Louise and Kevin had been separated for 3 years. At the time, Nina was 11 and her two older brothers, Arnaud and Florent were 14 and 16, respectively. Nevertheless, it was a happy threesome which moved from mom’s home to dad’s every other week. By the time Kevin met Juliette and they then decided to get married, Arnaud and Florent were away from home at university. Juliette had two teenage sons who spent one week with their mom and one week with their dad.

It had been hard for Nina when both of her older brothers left home. They were both very protective of her, she was their little sister. Kevin and his daughter continued to share their common passion for tennis and enjoyed other moments of complicity together but when Kevin met Juliette, all of the attention which she had been receiving from the three men in her life seemed to vanish. She felt utterly lost. What’s more, moving in with Juliette and her two sons, Eliot 14 and William 16, proved very destabilizing. For Nina, Juliette’s sons were loud, annoying and obnoxious.

Kevin was shocked to learn that his daughter could even think of suicide. In mediation, Louise was able to share with Kevin her understanding of Nina’s distress. Together, they were able to grapple with what their daughter was experiencing without Kevin becoming defensive. It became clear for Kevin that he needed to carve out more time for Nina. If having all of the siblings united under one roof didn’t evolve into a healthy environment, the two parents would consider changing their organization but that was not something Kevin could commit to without consulting Juliette. They would also encourage Nina to see a psychologist to help her work through the loss she had been experiencing. At this point, Kevin and Louise felt reassured that they understood Nina’s situation well enough to come up with a roadmap to accompany their daughter. At this point in time, inviting Nina to participate in their mediation didn’t seem necessary but they would keep the idea in mind.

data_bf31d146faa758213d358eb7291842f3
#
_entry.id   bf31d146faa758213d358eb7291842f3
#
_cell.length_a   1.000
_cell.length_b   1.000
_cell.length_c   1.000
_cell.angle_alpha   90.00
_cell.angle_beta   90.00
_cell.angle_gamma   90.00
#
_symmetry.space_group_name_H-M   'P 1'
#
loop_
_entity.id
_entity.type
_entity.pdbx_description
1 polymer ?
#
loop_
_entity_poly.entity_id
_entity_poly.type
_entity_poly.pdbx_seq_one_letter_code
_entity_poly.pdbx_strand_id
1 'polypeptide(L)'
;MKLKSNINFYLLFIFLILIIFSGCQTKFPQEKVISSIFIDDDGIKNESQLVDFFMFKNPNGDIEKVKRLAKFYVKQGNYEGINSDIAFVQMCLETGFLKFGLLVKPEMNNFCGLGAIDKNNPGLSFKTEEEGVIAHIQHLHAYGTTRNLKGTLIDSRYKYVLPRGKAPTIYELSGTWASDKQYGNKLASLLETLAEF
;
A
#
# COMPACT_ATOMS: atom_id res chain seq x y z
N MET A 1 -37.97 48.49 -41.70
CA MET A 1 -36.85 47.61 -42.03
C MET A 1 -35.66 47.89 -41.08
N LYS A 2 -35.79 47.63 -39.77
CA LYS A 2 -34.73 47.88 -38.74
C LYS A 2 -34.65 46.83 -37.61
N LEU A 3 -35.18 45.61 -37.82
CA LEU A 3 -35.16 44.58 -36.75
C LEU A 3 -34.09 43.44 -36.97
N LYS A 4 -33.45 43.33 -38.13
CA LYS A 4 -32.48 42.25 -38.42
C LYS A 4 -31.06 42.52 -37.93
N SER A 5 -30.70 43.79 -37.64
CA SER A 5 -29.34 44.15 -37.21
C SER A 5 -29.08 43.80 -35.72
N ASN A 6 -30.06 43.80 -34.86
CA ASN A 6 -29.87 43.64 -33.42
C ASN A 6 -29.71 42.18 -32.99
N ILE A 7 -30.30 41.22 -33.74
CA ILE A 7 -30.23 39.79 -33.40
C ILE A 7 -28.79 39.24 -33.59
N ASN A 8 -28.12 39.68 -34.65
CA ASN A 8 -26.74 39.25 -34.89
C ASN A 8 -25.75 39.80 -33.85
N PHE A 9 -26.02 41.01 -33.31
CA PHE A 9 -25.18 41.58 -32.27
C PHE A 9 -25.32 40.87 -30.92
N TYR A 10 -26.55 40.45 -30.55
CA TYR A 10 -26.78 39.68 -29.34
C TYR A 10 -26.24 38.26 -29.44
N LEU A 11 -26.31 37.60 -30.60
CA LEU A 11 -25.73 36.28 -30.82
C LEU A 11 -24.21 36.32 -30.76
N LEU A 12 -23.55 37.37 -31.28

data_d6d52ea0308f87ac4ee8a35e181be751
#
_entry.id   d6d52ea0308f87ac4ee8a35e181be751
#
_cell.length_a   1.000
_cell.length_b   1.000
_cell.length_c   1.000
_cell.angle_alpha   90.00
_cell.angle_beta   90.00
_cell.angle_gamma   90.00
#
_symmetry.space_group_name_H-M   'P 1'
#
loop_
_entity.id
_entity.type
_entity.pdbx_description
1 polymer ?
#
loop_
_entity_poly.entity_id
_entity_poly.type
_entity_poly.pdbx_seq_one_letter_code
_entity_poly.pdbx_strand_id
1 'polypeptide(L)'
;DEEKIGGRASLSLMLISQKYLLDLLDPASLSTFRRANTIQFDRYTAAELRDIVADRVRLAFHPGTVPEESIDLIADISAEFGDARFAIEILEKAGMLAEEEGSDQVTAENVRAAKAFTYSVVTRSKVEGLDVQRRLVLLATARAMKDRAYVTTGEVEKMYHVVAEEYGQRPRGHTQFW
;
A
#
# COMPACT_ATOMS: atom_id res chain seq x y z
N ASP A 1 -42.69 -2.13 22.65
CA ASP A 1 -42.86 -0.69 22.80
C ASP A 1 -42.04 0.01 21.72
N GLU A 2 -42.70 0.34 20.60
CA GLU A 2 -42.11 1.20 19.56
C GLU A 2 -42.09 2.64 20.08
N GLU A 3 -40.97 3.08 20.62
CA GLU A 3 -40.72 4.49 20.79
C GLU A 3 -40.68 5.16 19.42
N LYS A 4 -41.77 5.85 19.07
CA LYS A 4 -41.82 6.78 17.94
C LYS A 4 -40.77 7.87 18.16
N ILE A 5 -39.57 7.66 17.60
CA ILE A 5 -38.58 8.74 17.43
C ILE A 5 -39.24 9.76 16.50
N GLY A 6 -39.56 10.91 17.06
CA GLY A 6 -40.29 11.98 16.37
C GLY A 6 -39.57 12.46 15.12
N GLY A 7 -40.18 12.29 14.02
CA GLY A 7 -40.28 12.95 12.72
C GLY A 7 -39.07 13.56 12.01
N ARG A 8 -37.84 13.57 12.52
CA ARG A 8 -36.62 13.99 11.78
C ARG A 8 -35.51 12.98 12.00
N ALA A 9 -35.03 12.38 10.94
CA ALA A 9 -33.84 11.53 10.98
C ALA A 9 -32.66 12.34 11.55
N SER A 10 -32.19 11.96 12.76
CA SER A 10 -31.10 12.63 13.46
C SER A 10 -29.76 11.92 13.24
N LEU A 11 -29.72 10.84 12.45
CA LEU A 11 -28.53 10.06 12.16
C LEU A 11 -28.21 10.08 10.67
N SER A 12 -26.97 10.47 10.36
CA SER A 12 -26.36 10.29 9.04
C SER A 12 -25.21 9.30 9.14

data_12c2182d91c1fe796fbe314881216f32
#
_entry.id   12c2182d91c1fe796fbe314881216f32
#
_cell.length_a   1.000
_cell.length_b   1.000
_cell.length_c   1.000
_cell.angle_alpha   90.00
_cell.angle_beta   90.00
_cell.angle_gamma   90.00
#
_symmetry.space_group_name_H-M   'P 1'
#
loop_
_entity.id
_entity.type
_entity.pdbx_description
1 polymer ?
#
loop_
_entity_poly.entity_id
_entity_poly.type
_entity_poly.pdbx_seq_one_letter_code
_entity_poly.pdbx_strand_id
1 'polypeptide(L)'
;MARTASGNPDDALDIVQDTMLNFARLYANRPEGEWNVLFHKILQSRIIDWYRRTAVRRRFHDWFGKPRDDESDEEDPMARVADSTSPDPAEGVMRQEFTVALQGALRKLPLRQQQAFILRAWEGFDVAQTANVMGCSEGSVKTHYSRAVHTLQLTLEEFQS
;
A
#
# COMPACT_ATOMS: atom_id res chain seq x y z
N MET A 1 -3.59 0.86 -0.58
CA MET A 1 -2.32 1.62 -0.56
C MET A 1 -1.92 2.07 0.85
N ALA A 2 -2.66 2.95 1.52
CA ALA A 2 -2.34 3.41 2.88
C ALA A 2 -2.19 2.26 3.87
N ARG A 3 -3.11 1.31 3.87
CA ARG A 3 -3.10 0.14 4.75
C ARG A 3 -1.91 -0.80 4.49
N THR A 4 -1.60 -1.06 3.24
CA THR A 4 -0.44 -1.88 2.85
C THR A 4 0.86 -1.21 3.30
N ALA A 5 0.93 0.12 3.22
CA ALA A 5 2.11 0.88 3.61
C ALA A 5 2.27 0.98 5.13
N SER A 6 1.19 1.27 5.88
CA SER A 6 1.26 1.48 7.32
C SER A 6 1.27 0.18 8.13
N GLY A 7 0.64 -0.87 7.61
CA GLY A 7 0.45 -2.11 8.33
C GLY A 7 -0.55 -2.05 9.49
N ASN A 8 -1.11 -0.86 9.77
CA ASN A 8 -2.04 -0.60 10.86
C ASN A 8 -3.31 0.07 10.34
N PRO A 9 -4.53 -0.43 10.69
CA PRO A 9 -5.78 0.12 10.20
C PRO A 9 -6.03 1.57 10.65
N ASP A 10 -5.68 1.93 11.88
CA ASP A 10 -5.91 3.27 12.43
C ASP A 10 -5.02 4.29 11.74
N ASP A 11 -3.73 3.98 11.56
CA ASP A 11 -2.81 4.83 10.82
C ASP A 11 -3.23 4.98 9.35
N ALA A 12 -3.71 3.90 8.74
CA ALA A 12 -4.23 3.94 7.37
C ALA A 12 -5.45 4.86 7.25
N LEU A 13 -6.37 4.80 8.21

An illustration of just how un-smoothe and complex blended family situations can be.

* To safegard people’s anonymity, the names have been changed.